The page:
These days, people are waiting later to marry and by the time they are in their late twenties or early thirties, they have the basics they need. China, silver, and traditional wedding gifts might not mean as much as a nest egg to help fund their first home. Crowdsourcing options such as Feather the Nest let guests put the money they would have spent on wedding gifts toward a future down payment on a house. There are also crowd-funding sites for honeymoons too. So if you want to give them an experience to remember, put your money toward the memories, they will create.
Yes, the traditional rule is that you have a year to buy a wedding present once the couple has said their “I dos,” but why wait. If you buy the gift as soon as you receive the invitation, not only is the task done, but you have the best pick of the registry.
Waiting to the last minute means your choices are down to one of the $535 Saint Louis Crystal Thistle Gold Water Goblet and or the Darth Vader pillowcases your pretty sure the groom snuck onto the registry when the bride wasn’t looking. The first might be more than you can afford while the second option while very funny, might not convey your excitement for them.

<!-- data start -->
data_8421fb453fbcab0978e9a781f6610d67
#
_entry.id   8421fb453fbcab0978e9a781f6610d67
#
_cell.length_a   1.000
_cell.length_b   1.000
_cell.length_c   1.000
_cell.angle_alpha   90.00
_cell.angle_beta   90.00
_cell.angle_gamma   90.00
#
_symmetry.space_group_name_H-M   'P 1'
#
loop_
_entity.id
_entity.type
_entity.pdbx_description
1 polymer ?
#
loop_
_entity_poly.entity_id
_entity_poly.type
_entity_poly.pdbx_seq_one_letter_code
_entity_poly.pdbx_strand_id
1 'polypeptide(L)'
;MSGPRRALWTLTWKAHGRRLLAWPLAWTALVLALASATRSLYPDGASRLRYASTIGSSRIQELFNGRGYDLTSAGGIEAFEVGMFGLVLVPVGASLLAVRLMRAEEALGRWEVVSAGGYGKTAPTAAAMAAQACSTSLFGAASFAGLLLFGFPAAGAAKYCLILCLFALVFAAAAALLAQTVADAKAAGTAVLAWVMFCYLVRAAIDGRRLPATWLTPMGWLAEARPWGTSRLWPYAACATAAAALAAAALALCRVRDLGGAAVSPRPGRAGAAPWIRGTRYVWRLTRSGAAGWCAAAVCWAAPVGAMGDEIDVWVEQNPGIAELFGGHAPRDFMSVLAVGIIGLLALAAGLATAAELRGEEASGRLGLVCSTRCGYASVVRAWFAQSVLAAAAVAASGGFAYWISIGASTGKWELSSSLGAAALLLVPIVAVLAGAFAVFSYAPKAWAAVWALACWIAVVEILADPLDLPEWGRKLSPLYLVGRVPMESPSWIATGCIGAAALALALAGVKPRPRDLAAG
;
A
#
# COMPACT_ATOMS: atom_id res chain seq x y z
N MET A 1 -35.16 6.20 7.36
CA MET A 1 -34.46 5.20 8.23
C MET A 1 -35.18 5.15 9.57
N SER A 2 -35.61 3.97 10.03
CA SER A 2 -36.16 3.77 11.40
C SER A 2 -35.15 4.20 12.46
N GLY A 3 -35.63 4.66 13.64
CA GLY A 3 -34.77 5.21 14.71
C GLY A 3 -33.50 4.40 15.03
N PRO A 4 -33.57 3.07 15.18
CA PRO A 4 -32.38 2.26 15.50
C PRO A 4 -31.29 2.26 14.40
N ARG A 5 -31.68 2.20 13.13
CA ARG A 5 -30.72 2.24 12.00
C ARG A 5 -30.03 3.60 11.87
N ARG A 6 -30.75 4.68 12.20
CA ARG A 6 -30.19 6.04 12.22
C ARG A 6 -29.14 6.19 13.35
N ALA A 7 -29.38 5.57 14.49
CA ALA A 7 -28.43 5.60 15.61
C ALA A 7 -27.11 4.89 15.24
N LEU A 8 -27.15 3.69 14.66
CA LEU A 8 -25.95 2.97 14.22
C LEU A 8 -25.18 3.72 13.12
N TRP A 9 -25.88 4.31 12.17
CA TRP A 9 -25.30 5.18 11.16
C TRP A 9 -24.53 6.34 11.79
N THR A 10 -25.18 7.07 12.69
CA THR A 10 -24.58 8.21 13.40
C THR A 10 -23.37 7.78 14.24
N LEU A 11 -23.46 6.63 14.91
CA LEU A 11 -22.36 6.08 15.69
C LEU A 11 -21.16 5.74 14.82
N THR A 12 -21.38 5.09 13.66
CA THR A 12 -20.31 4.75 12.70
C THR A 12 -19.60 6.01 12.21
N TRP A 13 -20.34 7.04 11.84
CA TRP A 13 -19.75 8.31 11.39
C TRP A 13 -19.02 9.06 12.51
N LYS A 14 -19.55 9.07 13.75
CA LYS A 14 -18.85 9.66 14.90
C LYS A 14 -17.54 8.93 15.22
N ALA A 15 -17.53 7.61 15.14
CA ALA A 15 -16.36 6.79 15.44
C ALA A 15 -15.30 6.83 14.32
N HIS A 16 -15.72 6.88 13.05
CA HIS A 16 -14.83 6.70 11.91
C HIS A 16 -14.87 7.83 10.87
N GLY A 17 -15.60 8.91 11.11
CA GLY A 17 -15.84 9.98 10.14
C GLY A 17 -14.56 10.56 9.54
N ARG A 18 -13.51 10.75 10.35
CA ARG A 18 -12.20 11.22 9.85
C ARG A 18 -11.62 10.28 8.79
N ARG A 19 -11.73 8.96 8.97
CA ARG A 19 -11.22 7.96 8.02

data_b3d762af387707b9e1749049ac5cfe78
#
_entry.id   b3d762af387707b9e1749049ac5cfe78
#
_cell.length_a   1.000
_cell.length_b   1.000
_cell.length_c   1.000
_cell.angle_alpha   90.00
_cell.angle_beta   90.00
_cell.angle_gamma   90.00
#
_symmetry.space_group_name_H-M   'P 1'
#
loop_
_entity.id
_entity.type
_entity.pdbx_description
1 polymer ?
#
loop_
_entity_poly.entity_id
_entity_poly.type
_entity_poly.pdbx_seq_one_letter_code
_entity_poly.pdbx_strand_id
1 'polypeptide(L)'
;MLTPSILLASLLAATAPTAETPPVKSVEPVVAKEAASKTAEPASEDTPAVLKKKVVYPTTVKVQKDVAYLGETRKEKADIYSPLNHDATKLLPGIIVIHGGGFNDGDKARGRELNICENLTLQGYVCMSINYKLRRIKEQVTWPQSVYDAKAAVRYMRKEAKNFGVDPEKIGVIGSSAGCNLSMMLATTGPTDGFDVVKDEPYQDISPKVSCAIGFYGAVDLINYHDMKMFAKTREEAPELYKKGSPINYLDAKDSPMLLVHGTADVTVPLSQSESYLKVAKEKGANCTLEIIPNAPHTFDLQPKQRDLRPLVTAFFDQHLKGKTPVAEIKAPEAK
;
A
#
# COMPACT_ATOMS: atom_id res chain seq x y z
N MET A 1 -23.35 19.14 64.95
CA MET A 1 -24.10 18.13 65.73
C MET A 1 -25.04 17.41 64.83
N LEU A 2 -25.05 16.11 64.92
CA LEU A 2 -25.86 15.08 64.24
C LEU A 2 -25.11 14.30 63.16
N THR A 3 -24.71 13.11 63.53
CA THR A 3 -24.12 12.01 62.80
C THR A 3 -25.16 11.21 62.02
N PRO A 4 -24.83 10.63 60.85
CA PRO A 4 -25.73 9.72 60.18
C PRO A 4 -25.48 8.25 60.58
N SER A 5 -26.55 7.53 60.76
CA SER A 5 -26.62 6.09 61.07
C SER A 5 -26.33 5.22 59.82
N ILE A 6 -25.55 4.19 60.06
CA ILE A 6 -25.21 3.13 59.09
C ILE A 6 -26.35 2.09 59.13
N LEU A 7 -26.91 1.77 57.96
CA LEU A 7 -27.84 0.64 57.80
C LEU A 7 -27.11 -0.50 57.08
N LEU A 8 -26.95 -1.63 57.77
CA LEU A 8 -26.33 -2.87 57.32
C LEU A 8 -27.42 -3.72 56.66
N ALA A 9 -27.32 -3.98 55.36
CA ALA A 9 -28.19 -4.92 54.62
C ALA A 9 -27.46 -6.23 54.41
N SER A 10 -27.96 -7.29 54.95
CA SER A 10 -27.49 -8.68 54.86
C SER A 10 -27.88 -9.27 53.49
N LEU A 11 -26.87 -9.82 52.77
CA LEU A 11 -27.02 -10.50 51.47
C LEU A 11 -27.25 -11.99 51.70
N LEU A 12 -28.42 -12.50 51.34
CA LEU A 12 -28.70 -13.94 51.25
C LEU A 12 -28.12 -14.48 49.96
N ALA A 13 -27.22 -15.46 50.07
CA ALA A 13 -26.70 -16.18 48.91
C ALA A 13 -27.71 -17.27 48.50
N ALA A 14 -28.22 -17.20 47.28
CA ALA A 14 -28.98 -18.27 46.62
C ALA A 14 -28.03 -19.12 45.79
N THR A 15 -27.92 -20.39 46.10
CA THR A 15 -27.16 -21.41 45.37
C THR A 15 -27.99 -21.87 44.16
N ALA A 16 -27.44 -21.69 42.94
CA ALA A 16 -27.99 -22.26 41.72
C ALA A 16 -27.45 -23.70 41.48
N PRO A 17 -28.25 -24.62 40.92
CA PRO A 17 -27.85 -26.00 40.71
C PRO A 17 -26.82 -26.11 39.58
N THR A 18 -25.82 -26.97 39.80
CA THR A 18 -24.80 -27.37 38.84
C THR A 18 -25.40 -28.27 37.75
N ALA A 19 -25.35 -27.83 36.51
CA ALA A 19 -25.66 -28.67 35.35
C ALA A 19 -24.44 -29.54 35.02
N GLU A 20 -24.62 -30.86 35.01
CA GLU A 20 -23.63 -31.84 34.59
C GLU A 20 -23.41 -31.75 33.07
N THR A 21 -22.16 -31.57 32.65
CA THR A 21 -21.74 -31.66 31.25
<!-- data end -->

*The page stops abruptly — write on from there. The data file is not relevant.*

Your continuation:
Didn’t have time to get a gift before the wedding? Don’t grab a gift from your re-gift closet and take it along to the wedding. When we were married a few years ago, Kim and I received a cheese board from a very wealthy friend who he’d known for years. One look at the box, and we knew it was a re-gift. If you don’t have time to shop or don’t want to give a gift, giving a card with a you wishes for the couple’s happiness is a much better option. We cherished the thoughtful cards and letters we received much more than the last minute gifts.
Don’t take gifts to the wedding.
This is tasking the bride and groom on their special day. And don’t take a gift and expect them to open it at the reception. It’s a wedding, not a birthday party. If you have a special gift, grandmother’s pearls or your father’s pocket watch, give it to the bride or groom before the wedding. If you have a gift, mail it to the couple after the wedding or drop it by a relative’s house before you leave town. Most wedding planners will assign gathering the gifts to a bridesmaid if you absolutely have to bring a gift with
you to the ceremony, but it is better if you don’t.
Finally, there are some who simply don’t want or need anything. We all have a few of those budding minimalists or super altruistic friends who’d rather have the gift of giving to someone else than themselves. For these couples, a charitable donation, to either their favorite charity or one you think they might appreciate, could be the best use of your money. They may ask that rather than giving a gift, guests donate to a cause or an organization. There will be sure to be some guests determined to give them something personal, but if you why follow the bride and grooms lead and honor their request, your gift will be doubly appreciated.